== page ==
Oct. 2 -- Ecstasy is dangerous and illegal in its own right, but it’s the knockoffs of the popular drug that are garnering public attention and raising concern.
Amid reports last week that copycats of the drug are responsible for at least nine deaths across the country since May, DanceSafe, a nonprofit organization that tests pills for Ecstasy — and its often more dangerous copycats — is in the spotlight.
Ecstasy is a psycho-active or mind-altering compound that usually comes in pill form; it’s one of the hottest drugs on the market. Law enforcement officials say they seized 12 million pills last year, up from 200 pills just six years ago. While many users say Ecstasy leads to feelings of joy, euphoria and elation, some say it can also cause brain damage, memory loss, unconsciousness, tremors, chills, dehydration and overheating, which can lead to death.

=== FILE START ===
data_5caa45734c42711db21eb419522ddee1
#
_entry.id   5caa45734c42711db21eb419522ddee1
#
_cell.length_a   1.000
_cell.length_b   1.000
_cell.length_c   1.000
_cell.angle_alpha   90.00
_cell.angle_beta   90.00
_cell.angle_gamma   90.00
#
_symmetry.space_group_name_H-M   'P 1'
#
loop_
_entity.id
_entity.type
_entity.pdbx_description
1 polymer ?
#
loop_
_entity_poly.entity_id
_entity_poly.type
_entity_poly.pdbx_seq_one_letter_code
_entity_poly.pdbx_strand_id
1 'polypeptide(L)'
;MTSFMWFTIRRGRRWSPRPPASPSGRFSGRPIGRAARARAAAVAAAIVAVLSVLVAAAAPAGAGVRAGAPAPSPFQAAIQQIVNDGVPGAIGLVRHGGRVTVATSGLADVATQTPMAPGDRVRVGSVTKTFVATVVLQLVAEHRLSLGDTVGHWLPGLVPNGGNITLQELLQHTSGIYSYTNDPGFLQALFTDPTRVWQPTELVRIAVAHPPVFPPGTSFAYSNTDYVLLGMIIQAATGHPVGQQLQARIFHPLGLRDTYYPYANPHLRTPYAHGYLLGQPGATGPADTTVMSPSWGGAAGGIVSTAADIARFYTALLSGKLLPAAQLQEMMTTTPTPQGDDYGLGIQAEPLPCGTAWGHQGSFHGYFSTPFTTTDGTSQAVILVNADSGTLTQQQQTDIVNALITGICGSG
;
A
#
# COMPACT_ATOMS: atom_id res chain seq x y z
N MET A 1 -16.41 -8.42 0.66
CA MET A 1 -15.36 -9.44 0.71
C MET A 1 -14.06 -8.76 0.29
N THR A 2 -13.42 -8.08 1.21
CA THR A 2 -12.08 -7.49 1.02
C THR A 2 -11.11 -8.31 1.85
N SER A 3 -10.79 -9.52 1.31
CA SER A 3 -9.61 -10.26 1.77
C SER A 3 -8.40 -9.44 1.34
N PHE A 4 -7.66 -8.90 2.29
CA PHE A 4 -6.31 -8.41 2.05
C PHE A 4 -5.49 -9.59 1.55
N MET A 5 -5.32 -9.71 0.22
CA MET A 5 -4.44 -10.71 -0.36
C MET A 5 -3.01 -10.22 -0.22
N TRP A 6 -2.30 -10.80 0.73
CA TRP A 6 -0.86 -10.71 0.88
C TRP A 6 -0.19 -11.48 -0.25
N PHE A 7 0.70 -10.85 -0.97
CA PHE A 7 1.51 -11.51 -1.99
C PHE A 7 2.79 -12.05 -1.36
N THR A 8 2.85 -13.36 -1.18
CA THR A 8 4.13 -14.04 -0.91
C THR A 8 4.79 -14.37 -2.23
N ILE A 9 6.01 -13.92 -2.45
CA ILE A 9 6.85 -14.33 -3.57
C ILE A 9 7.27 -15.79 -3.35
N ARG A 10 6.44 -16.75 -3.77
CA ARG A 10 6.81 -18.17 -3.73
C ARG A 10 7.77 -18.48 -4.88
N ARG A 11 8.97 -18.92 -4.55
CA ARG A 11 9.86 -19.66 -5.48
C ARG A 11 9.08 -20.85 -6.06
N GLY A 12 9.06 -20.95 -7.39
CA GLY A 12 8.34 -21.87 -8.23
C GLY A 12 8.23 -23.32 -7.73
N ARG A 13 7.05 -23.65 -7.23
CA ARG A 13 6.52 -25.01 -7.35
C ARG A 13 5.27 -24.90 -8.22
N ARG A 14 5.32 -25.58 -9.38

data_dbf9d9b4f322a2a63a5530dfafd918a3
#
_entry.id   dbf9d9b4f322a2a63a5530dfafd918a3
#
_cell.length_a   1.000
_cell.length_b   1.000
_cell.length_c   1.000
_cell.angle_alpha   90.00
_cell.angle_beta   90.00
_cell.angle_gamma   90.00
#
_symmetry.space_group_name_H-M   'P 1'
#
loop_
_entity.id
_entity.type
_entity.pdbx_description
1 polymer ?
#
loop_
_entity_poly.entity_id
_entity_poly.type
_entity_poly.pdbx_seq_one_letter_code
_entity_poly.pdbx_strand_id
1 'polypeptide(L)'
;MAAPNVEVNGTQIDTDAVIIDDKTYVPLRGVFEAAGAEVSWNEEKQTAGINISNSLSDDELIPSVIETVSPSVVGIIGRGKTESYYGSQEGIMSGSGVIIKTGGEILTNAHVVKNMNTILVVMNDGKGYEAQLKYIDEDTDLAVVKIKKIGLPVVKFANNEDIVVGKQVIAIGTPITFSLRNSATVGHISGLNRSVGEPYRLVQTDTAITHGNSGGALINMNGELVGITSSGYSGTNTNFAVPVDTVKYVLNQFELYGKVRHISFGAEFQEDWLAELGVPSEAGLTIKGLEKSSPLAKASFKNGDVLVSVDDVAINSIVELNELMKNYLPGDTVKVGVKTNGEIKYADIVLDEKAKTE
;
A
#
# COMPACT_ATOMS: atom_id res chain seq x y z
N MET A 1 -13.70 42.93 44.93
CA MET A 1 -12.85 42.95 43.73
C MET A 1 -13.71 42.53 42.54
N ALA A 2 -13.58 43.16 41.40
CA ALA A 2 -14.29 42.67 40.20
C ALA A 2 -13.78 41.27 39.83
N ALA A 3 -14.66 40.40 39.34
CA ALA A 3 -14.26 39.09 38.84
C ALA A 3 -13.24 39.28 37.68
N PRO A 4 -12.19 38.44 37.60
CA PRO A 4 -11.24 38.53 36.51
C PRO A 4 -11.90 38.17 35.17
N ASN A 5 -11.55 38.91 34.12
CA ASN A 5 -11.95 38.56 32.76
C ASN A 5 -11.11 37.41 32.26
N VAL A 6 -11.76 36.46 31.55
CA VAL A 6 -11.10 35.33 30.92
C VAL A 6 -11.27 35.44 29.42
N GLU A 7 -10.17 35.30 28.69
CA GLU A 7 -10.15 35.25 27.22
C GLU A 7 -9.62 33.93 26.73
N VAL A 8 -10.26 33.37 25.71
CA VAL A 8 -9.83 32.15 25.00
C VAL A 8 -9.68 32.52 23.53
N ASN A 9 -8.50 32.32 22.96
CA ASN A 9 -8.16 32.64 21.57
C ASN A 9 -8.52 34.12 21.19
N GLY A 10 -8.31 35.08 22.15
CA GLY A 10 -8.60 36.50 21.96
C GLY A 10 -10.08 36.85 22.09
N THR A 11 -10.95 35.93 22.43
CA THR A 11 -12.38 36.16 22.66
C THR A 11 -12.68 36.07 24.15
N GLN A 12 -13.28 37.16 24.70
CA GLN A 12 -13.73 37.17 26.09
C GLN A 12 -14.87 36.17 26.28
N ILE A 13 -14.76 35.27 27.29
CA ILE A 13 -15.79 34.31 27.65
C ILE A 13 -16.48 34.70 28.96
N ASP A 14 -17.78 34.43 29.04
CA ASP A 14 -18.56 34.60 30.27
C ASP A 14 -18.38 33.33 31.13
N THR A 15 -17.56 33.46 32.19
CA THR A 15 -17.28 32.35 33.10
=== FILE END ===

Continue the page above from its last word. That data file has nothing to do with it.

DanceSafe or Sorry?
DanceSafe, which is headquartered in Oakland, Calif., has 10 local chapters throughout the country and plans on opening 20 more. Volunteers for the group show up at nightclubs and all-night rave parties, where they offer pill testing services for Ecstasy users. Real Ecstasy is MDMA (methylenedioxymethamphetamine). But many pills that are sold as Ecstasy do not actually contain MDMA, and may have components like PMA (paramethoxyamphetamine) or DXM (dextromethorphan), which can be more lethal.
“The fake pills are often times more likely to kill you,” says Emanuel Sferios, who founded DanceSafe last year. “We screen against fake pills and have successfully prevented thousands of young people from swallowing pills that didn’t contain Ecstasy and had more dangerous substances.”
But the program has drawn fire from parents and drug enforcement officials, who say DanceSafe’s mission ignores the dangers of Ecstasy itself.
“What kind of message are we sending the kids?” asks Steve Casteel, chief intelligence officer for the Drug Enforcement Administration. While he believes that DanceSafe does recognize that Ecstasy is dangerous, he thinks the tests performed by the organization are unreliable, inconclusive and misleading. “I’m really concerned about the false sense of security that DanceSafe brings,” he says. “The message they deliver by having the word ‘safe’ in their title is a false one.”